10 MORE clichés Christians should avoidBy Christian Piatt
After writing up my first list of “10 Clichés Christians Should Never Use,” some folks wrote me with other suggestions. After simmering on it for a while, I came up with a second list of 10 to supplement the first.
And as there was some confusions from a handful of fellow Christians about the intent of the articles. These are not intended to tell you to believe or not believe a certain set of things. Christians have a public relations problem, that much is self-evident. So inasmuch as I can respond to that, I want to offer these as advice on how to change the way we approach people about our faith.
On to the next 10 clichés for Christians to avoid:
1) Love the sinner, hate the sin. This is a backhanded way to tell someone you love them, at best. It also ignores the command by Jesus not to focus on the splinter in our neighbors’ eyes while a plank remains in our own. Bottom line: We all screw up, and naming others’ sin as noteworthy while remaining silent about your own is arrogant.
2) The Bible clearly says… Two points on this one. First, unless you’re a biblical scholar who knows the historical and cultural contexts of the Scriptures and can read them in their original languages, the Bible isn’t “clear” about much. Yes, we can pick and choose verses that say one thing or another, but by whom was it originally said, and to whom? Cherry-picking Scripture to make a point is called proof-texting, and it’s a theological no-no. Second, the Bible can be used to make nearly any point we care to (anyone want to justify slavery?), so let’s not use it as a billy club against each other.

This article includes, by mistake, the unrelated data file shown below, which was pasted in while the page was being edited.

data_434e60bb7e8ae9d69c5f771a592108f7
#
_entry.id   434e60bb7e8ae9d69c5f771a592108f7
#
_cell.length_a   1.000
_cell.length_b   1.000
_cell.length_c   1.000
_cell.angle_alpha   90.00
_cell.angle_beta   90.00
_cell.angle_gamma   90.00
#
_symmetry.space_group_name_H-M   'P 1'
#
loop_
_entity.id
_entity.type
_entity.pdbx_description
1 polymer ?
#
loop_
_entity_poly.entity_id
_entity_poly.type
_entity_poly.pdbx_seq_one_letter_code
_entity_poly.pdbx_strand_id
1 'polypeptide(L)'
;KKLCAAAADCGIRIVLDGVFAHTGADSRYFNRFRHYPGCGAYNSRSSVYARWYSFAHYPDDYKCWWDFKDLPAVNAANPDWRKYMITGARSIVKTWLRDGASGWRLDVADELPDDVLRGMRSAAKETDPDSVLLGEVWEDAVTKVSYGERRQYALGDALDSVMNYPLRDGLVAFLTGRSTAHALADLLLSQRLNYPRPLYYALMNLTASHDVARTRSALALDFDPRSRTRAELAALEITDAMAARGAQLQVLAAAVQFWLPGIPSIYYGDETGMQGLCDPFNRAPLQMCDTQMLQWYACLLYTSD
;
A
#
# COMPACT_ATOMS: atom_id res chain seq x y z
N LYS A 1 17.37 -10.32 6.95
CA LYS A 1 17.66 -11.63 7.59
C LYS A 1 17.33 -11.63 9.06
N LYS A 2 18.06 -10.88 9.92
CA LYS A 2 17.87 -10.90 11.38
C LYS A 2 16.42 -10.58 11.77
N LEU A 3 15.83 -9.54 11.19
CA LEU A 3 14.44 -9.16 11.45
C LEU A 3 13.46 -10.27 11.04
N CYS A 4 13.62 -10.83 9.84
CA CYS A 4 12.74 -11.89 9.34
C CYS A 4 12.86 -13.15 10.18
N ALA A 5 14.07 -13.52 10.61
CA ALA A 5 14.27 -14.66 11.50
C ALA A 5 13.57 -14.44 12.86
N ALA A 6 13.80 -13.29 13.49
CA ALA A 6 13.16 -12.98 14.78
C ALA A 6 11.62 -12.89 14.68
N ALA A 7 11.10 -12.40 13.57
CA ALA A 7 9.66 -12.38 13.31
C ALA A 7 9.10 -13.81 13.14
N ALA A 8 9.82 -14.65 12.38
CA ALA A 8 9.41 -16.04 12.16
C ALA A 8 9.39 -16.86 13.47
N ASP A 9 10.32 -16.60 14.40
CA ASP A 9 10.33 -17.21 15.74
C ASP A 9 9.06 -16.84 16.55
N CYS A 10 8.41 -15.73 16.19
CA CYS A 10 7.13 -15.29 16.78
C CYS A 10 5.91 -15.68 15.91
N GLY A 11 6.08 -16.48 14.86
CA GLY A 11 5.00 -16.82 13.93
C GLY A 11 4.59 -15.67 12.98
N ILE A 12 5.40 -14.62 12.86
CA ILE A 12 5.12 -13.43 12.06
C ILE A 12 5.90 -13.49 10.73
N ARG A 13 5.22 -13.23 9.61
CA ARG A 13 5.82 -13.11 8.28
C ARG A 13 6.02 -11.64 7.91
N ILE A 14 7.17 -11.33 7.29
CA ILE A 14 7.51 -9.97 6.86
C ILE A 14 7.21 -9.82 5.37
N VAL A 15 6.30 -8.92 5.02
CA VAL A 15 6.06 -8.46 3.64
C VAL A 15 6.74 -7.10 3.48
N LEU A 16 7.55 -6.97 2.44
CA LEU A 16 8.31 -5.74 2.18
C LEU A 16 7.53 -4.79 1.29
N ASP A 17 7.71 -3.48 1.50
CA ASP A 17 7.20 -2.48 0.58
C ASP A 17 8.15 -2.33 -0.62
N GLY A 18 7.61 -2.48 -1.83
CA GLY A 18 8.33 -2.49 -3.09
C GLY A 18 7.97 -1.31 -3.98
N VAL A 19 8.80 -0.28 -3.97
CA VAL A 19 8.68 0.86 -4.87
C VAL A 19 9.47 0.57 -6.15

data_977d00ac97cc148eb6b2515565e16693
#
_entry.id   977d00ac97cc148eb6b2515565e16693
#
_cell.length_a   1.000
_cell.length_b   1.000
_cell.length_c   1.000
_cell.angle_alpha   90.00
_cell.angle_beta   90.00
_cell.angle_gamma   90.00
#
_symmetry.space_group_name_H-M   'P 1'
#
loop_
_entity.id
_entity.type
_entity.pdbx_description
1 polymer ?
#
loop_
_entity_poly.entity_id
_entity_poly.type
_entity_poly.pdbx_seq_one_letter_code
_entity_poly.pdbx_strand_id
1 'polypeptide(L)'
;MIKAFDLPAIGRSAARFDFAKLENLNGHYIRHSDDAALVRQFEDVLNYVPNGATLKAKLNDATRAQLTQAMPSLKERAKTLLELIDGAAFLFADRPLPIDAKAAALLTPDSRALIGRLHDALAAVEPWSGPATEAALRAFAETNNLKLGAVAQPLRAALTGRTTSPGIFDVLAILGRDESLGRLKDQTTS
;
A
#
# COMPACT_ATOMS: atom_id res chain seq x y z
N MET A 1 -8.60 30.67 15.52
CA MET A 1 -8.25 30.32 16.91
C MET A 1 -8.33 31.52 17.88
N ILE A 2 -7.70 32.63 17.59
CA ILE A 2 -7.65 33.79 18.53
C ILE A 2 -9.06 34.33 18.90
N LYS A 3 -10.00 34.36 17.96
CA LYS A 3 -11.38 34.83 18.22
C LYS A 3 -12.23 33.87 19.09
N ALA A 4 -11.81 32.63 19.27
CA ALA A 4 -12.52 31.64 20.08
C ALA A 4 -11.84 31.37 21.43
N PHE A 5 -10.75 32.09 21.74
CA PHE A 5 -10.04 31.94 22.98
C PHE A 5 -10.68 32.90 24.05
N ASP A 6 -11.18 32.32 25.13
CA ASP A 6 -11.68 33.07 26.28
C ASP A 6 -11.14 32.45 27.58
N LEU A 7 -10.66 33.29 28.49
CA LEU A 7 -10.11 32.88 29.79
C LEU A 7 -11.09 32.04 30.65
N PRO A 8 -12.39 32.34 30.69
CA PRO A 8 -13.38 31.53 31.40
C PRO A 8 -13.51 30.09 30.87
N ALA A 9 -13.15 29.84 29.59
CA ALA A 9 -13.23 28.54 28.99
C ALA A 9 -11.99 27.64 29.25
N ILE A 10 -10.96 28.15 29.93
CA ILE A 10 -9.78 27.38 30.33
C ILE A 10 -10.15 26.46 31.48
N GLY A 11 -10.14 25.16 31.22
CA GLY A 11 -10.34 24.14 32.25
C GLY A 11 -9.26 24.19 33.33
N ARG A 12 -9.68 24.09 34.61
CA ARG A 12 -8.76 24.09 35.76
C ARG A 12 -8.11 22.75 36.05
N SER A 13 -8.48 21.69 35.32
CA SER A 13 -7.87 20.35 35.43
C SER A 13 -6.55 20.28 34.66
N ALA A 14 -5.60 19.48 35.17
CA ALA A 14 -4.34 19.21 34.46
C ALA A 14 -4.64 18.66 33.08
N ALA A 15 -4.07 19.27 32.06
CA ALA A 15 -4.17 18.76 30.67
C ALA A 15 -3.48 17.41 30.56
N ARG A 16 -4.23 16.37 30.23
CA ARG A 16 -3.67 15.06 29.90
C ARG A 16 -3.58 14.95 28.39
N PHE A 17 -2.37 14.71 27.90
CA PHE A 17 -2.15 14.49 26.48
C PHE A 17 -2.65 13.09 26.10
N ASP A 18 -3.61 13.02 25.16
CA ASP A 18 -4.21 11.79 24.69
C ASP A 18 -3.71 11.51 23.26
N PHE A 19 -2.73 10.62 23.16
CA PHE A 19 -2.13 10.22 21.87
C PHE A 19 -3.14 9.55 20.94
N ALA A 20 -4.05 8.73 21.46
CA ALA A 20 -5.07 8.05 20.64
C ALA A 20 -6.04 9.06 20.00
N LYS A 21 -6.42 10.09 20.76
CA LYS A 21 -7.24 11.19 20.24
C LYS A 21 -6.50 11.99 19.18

3) God needed another angel in heaven, so He called him/her home. Another well-meaning but insensitive thing to say. This assumes a lot about what the person you’re speaking to believes, and it also ignores the grief they’re going through. The person who died is, well, dead. Focus on the needs of the living right in front of you.
4) Are you saved? I’ve addressed the theological understandings of hell and judgment in other pieces, but regardless of whether you believe in hell, this is a very unattractive thing to say. First, it implies a power/privilege imbalance (i.e., “I’m saved, but I’m guessing you’re not based on some assumptions I’m making about you”), and it also leaps over the hurdle of personal investment and relationship, straight into the deep waters of personal faith. If you take the time to learn someone’s story, you’ll likely learn plenty about what they think and believe in the process. And who knows? You might actually learn something too, rather than just telling others what they should believe.
5) The Lord never gives someone more than they can handle. What about people with mental illness? What about people in war-torn countries who are tortured to death? And this also implies that, if really horrible things are happening to you, God “gave” it to you. Is this a test? Am I being punished? Is God just arbitrarily cruel? Just don’t say it.
6) America was founded as a Christian nation. Honestly, I find it hard to believe we are still having this conversation, but here we are. Anyone with a cursory understanding of history understands that we were founded on the principle of religious liberty — not just the liberty to be a Christian — and that many of the founding fathers explicitly were not Christian. Thomas Jefferson, anyone?
7) The Bible says it; I believe it; that settles it. If ever there was a top-shelf conversation killer this is it. You’re not inviting any opinion, response, thought or the like. You’re simply making a claim and telling others to shut up. Also, I’ve yet to meet someone who takes EVERY WORD of the Bible literally. Everyone qualifies something in it, like the parts about keeping kosher, wearing blended fibers, stoning adulterers, tossing your virgin daughters into the hands of an angry mob … You get the point.
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